As a leave policy I have 7 Casual, 7 Sick, and 13 earned leaves.

In the past, there was a crucial period going on for my team, to release a project, where I had no take. My part was done and tested to be all right. I did not have to do anything, and I had applied leave 2 months earlier for my cousin's wedding. But My manager got stubborn on me not taking the leave, as the team needs me (although my work was done). (I still went off...;), taking the risk). and now, whenever I ask for even a 1 day off, my manager makes faces, and never allows.

How can I politely request time off in a manner which is least likely to be denied when my boss has a history of refusing my holiday requests?

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    If you still left after the leave was denied, most places would have fired you. This is NOT an acceptable solution to the problem and it makes for further problems even if they don't fire you as you have experienced. You are no longer trusted.
    – HLGEM
    Feb 11 '13 at 14:21
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    I voted up to counteract the downvotes -- just because, as an aside, the OP admitted to unethical behavior does not make the question any less valid in my opinion. Feb 11 '13 at 15:07
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    I think this is more a matter of a conflict with you and your boss than a question about "how" to ask for time off. You are being totally reasonable here, but it could very well be that the "defiance" of taking time off when the boss had said "no" has caused the boss to lose face and now he is being vindictive.
    – Angelo
    Feb 11 '13 at 15:17
  • @RhysW, I agree with your answer for someone not the OP, I fear he has irretrievably burned his bridges with his bad behavior. The OP can try your question about asking when he can take the leave when the request is turned down, but even then, I suspect his boss will remain furious with him and will do everything he can to torpedo him (Although he might be forced to let him take a day off). Taking leave when denied it is a huge mistake and it is often not one you can recover from.
    – HLGEM
    Feb 11 '13 at 16:35
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    @RhysW Exactly what way could you put it to the manager to get the day off for the wedding. I know he may have been a good friend but I doubt they are going to change their wedding day for you. Feb 11 '13 at 20:35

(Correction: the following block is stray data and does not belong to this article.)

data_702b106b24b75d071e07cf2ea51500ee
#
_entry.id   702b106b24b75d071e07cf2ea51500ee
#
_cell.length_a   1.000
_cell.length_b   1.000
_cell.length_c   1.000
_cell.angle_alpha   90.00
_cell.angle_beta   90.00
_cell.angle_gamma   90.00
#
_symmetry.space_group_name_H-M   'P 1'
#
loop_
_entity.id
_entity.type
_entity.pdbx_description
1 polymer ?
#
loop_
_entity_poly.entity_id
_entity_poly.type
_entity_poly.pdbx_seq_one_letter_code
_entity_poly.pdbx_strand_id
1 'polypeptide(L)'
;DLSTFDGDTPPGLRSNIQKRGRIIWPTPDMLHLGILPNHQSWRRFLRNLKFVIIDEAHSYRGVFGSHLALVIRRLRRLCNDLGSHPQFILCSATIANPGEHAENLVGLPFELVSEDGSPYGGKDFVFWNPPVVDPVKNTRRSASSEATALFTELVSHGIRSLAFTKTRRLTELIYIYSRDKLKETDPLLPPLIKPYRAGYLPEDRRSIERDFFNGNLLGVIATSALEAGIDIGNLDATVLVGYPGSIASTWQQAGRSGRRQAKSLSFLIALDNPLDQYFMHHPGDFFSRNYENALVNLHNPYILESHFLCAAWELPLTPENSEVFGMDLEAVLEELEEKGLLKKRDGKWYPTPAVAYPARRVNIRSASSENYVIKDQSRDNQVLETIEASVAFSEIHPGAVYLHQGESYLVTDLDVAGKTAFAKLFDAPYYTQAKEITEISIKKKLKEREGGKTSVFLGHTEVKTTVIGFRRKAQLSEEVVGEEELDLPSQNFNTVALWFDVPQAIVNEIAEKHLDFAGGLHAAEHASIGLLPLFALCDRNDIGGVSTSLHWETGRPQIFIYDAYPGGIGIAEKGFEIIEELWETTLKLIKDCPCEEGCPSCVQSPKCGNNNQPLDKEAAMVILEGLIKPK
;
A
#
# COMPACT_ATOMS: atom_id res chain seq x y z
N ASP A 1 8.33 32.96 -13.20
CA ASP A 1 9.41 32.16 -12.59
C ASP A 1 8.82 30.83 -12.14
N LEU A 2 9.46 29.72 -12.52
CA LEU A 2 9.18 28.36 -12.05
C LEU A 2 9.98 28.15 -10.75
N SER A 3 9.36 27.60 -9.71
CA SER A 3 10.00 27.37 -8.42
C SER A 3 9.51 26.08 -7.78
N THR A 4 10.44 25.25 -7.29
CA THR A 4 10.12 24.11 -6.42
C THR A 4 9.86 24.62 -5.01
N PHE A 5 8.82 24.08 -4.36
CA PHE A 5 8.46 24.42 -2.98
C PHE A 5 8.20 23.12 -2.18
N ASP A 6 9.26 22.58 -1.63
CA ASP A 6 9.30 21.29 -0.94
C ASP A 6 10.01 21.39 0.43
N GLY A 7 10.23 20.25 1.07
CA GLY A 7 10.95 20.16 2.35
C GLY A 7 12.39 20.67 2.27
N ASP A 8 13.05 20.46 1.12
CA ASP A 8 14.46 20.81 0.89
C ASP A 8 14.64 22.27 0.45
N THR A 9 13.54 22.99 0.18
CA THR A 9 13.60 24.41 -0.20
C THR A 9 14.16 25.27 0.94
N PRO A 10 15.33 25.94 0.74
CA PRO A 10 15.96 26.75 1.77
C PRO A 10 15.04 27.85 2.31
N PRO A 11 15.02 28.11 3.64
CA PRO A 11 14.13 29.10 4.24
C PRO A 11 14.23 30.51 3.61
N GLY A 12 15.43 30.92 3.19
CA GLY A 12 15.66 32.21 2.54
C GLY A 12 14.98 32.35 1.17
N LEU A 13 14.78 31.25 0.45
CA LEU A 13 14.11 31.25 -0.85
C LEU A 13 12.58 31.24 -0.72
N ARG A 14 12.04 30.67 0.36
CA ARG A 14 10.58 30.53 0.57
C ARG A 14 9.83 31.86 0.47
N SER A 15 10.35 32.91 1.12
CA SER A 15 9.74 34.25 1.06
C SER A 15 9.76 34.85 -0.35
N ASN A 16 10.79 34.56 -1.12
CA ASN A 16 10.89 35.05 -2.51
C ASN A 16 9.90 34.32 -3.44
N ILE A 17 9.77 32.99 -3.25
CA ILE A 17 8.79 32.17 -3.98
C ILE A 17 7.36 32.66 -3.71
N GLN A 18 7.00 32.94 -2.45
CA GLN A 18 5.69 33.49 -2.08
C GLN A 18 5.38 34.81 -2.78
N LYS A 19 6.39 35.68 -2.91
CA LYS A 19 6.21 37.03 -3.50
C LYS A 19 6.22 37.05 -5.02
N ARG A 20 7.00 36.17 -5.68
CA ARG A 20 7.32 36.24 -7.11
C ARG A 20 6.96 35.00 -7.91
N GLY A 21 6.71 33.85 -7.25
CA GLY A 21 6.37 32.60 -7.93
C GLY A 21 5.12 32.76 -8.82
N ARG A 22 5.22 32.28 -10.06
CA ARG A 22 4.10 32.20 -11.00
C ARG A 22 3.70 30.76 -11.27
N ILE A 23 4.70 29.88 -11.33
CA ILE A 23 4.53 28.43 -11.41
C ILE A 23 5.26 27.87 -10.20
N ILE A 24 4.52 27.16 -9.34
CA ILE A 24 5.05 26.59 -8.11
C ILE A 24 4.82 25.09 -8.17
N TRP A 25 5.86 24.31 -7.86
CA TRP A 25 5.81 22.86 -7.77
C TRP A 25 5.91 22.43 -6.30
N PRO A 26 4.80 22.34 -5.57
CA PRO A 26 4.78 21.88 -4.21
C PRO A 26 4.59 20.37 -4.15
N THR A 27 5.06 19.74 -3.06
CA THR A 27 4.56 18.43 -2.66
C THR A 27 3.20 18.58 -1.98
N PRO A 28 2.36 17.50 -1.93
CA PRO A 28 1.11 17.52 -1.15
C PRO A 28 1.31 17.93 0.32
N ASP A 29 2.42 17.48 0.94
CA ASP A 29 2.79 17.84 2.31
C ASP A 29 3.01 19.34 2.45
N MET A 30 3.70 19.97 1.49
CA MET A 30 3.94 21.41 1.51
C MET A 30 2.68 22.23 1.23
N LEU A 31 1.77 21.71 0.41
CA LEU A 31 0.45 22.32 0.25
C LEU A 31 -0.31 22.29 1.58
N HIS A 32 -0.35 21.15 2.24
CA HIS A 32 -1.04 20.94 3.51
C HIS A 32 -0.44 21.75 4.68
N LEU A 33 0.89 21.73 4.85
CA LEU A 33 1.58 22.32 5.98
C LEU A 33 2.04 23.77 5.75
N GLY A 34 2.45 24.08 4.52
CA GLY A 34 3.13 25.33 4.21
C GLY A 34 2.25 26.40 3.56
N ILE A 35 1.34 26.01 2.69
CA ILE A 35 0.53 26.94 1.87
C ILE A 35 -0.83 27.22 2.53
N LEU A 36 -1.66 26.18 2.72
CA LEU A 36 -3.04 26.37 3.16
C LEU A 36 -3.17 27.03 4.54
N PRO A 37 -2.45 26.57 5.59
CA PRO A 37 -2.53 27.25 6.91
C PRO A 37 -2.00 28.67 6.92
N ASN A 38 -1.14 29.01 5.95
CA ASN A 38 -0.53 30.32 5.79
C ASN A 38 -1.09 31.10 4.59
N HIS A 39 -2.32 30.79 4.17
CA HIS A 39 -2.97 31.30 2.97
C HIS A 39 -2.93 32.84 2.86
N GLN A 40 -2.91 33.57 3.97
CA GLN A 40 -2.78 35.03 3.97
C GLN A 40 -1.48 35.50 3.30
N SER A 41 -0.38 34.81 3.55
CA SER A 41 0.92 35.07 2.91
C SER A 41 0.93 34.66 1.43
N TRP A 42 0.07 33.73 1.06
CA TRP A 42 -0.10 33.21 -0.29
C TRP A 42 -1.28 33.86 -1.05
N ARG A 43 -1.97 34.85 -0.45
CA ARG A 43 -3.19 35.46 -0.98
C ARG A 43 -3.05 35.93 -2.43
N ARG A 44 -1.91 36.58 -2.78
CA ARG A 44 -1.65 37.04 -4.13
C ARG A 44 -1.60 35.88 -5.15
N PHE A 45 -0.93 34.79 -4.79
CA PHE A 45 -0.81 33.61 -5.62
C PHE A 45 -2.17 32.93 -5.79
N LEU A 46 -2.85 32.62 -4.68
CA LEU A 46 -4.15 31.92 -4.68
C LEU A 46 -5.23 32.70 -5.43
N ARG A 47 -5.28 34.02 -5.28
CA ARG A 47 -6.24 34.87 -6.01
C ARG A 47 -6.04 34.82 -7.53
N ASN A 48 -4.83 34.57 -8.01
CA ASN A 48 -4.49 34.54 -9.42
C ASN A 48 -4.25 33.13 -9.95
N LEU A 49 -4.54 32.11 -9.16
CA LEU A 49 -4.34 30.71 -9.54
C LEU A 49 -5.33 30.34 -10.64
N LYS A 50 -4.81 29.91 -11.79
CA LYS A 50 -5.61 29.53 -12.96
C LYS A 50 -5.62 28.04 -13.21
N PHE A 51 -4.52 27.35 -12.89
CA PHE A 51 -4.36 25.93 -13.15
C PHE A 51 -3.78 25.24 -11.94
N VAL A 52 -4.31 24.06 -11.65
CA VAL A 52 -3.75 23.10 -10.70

It is important to take all things into consideration when asking for leave to make it as easy as possible for your boss to say "Yes".

  • Make sure to ask long in advance, this gives him a chance to plan around that and organize a temporary replacement.

  • Try not to ask for holiday right in the middle of an important / busy period. Asking for time off during the delivery of an important project is just asking to be denied.

  • If your company uses official holiday request forms be sure to use it. This makes sure there is a paper trail of you asking for the holiday and makes it easier for the boss to remember / store it for future use.

  • Where possible, make sure someone else knows what you're doing and how to do it, so if something pops up while you are away there is someone to deal with it. This may require a talk with your boss to organize.

  • Be firm. If you show you are always going to back down and not take holidays whenever they request they will do it more and more often

  • Be lenient. Weigh up the pros and cons, if you are just taking holiday off to sit at home and are only taking it for the sake of taking it then perhaps that is ok to you to cancel and come in and work if requested. Or perhaps its too important to cancel and you decide its more important to take it, e.g wedding. Being lenient can help because it shows your boss you are a team player. Just don't do it too frequently, its about balance.

  • Probably most importantly is that if this behavior persists then speak to your boss / HR and get the issue resolved. After all holiday is part of the compensation package, if your boss decided one day to pay you less you wouldn't stand for it.

The holiday is yours and you are entitled to it after all, just be polite about it.

If he is making faces and saying no all the time one thing you can do is say

If i can't take it on this date when are suitable dates that i can take it?

This puts the ball in his court, it gives him the chance to make a decision and he is not allowed to answer never, as it is against your contract (and in most places, the law) to give 0 holidays.

Of course, only say the above for those times when you don't mind when holiday is. For the times when you do mind, try to adhere to the points above.

If he consistently refuses you holiday for the times specified politely ask why. If he doesn't have a good reason and is saying no just to be mean, take it up with HR.

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